On the days leading to his party, I went on my third trip to jail, I was not sure how long I would be in. I was facing 10 ½ to 15 years. That was the first offer from the assistant district attorney. I was given the opportunity to get out on bail, pending trial, but nobody would make that happen for me. I called home and was told I was calling the wrong place. My friends had nothing to put up for collateral and most were even afraid to come near a jail.
I went to sleep at night after reading the book of John and saying a prayer asking that my grandfather would live long enough to see me do something positive with my life.
The very next morning, Danny D. was moved to my floor while he was serving the remainder of a one-year sentence for a DWI. He was supposed to stay in general population and not even be on the same floor as those awaiting trial. There was no reason for him to be there other than the will of a higher power. Yep, I truly believe God put him there.
Danny had been in and out of jail his entire life. He had a great relationship with a bail bondsman. My friends could do nothing
but with Danny’s connection I was released on my own recognizance in just a few days. I moved into Danny’s mother’s house and stayed there for a few weeks.
I suggested treatment to my PO. The only place that would take
a person in my situation was a place called Daybreak ATF. It was the last house on the block for me. My PO told me I would never make it there. I was a snotty nose white boy from the “burbs” and I would never fit in with the street environment at daybreak. But I knew if I could get myself into treatment I could do something with my life.
Daybreak ATF was not taking new clients but they always have an opening in their detox center. Detox centers are where they put drunks found on the streets with no place to go. So I called Daybreak. I told them that they would find me in the morning on their steps drunk and to “Please let me in.” They told me that I didn’t need to do that and I stayed sober, showed up on those steps the next day and they let me in.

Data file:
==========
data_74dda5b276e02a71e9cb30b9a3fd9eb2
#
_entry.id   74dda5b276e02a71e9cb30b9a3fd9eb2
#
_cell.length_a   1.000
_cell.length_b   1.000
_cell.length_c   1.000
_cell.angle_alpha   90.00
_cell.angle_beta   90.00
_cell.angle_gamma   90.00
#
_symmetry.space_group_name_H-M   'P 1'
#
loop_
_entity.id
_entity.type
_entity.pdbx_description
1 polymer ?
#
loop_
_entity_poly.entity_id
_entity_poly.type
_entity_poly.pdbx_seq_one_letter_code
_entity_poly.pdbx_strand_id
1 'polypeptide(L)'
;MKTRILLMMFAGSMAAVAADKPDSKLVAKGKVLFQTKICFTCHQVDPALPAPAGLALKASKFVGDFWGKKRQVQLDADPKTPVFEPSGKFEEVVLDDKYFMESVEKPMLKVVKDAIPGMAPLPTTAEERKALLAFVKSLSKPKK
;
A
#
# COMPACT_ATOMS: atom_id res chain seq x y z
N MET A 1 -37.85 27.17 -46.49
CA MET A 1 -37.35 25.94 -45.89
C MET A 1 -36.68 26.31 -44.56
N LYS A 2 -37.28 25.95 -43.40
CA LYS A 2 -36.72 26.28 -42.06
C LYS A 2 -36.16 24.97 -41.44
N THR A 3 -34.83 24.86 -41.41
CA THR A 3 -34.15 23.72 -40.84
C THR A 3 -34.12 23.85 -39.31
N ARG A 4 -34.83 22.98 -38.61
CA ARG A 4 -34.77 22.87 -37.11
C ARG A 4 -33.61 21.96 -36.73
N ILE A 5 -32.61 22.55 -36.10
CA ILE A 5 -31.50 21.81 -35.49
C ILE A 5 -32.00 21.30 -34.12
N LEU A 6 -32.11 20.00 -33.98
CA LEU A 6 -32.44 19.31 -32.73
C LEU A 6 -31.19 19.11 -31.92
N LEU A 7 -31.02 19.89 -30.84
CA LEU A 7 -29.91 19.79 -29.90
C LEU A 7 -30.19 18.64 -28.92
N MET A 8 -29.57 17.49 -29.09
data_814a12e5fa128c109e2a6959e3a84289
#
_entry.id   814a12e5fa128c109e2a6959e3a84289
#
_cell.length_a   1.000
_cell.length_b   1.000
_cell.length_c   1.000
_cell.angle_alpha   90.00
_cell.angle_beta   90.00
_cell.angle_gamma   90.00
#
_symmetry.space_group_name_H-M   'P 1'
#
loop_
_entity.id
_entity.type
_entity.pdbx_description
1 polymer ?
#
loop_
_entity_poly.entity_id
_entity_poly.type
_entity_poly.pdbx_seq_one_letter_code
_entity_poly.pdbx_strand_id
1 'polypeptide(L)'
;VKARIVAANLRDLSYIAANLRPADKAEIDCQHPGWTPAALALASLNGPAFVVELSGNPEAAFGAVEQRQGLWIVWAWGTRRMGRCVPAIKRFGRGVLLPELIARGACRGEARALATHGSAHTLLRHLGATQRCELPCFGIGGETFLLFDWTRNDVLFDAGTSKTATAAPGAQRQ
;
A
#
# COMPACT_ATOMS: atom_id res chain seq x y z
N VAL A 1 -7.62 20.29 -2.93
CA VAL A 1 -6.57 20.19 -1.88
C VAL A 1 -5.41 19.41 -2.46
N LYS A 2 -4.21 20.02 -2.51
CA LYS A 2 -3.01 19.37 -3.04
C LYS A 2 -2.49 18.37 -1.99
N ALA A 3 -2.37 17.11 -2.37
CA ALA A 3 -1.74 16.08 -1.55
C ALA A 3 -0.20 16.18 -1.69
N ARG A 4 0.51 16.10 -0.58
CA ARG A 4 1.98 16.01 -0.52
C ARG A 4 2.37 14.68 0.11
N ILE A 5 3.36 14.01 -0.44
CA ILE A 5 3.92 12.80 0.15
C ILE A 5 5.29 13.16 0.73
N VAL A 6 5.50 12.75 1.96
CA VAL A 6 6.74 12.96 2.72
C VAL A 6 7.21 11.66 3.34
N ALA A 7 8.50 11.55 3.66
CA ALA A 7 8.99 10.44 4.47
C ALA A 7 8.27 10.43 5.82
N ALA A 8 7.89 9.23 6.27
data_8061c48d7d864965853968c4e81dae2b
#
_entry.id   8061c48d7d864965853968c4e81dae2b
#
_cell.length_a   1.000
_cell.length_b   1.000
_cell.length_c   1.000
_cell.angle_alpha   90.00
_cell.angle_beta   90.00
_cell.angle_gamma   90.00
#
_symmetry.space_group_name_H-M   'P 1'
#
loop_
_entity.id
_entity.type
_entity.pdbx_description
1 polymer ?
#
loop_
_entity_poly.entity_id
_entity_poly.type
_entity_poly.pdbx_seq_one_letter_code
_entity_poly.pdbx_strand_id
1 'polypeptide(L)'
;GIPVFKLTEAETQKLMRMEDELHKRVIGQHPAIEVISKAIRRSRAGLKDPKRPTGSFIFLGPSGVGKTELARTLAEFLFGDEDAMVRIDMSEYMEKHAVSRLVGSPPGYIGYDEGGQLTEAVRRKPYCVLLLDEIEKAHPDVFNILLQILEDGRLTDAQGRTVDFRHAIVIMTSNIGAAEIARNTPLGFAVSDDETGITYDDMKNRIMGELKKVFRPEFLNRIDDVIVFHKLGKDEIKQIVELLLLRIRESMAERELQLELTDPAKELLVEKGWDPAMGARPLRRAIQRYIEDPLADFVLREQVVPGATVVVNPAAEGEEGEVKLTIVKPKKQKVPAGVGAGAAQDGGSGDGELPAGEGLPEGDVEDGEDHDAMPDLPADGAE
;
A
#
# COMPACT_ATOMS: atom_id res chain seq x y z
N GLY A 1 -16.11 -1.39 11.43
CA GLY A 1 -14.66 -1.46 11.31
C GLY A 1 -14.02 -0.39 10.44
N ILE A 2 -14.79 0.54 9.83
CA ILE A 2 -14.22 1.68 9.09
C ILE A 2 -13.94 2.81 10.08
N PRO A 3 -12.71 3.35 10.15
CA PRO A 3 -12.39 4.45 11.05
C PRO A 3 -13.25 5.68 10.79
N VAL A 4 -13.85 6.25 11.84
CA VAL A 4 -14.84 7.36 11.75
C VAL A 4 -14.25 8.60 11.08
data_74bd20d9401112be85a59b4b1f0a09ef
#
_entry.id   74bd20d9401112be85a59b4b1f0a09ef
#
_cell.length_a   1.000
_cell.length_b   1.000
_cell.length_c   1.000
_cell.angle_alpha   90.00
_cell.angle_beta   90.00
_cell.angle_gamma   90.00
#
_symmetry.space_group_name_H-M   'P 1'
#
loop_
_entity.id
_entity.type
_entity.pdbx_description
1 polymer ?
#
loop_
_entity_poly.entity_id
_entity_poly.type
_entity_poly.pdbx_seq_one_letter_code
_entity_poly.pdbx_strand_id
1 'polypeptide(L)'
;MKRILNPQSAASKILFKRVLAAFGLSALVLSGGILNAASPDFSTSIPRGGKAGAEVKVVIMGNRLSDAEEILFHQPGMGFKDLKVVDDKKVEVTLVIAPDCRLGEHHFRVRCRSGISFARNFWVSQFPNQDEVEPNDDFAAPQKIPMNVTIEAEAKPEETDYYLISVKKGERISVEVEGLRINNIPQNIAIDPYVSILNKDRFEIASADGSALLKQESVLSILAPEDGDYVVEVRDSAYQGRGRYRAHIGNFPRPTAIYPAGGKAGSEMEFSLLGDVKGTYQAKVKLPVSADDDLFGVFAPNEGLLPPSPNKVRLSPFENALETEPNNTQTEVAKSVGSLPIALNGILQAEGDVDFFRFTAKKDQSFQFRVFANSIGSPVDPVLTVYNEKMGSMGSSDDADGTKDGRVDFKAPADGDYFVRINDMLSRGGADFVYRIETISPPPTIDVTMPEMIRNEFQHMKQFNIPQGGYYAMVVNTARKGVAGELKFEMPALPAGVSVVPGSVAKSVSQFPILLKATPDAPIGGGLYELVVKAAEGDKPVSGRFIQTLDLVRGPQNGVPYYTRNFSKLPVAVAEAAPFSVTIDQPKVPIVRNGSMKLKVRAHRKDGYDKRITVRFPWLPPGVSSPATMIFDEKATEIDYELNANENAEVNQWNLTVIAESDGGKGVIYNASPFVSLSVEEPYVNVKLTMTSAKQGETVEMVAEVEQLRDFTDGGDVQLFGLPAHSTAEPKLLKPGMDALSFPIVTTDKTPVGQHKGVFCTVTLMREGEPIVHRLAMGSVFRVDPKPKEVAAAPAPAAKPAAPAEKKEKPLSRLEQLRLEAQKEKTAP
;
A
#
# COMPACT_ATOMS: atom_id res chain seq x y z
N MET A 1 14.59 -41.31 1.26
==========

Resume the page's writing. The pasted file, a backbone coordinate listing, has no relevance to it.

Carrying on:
I stayed for 60 days of inpatient, then six months of living in a halfway house while going to outpatient support, followed by two years in a supportive living apartment and continuing with outpatient support. I collected social services the entire time. I went to, at least, one AA meeting a day. With lots of introspective work in meetings and with a sponsor, going back to school and getting my associate’s degree, building some amazing relationships, getting my loving family back, I really started to enjoy life.
Two and a half years had passed since my bail was posted. I had exhausted every delaying tactic in the book and now the court wanted me in. I had delayed it long enough and I needed to enter a plea. With a second time felony conviction, a plea of guilty would result in a minimum of one year in jail. How could I go back to jail after all this hard work. There was no reason to fight the case. I had done the crime. On the advice of counsel I entered a plea of guilty. I have never been able to repeat the next words without crying..ever!!
Judge: “ while I understand you would like to enter a plea of guilty for the charges we are considering today, the person standing in front of me is clearly not the same person that committed these crimes. Therefore I cannot hold you accountable”.
My grandfather got to see that happen as well as many other wonderful things in my life. He got to see me make friends, mend my family relationships, get an education, start a business and see me leading a happy life.
It wasn’t the pain of being where I was in life. It wasn’t any other losses. It was the idea of me not being alright in the eyes of the least judgmental man on this planet. My grandfather was a man filled with unconditional love for me. Sadly, we all have our bottom and need to fall there before positive decisions and resulting change can happen.
To this day, I can go to the ocean, look out over the vast abundance of sea and speak to him as if he is standing right in front of me. There is no guard up, no walls, just pure vulnerability, no bullshit, no drama just a sincere check in on how everything is going.
After 28 years of sobriety, I have never once wanted to have another drink and I have never wanted to get high. After making the decision to have a better life, these are no longer options. What I want each and everyday is to be clear how to make the most of my life and to take advantage of the many possibilities that come way.
THAT’S WHAT KEEPS ME GOING…….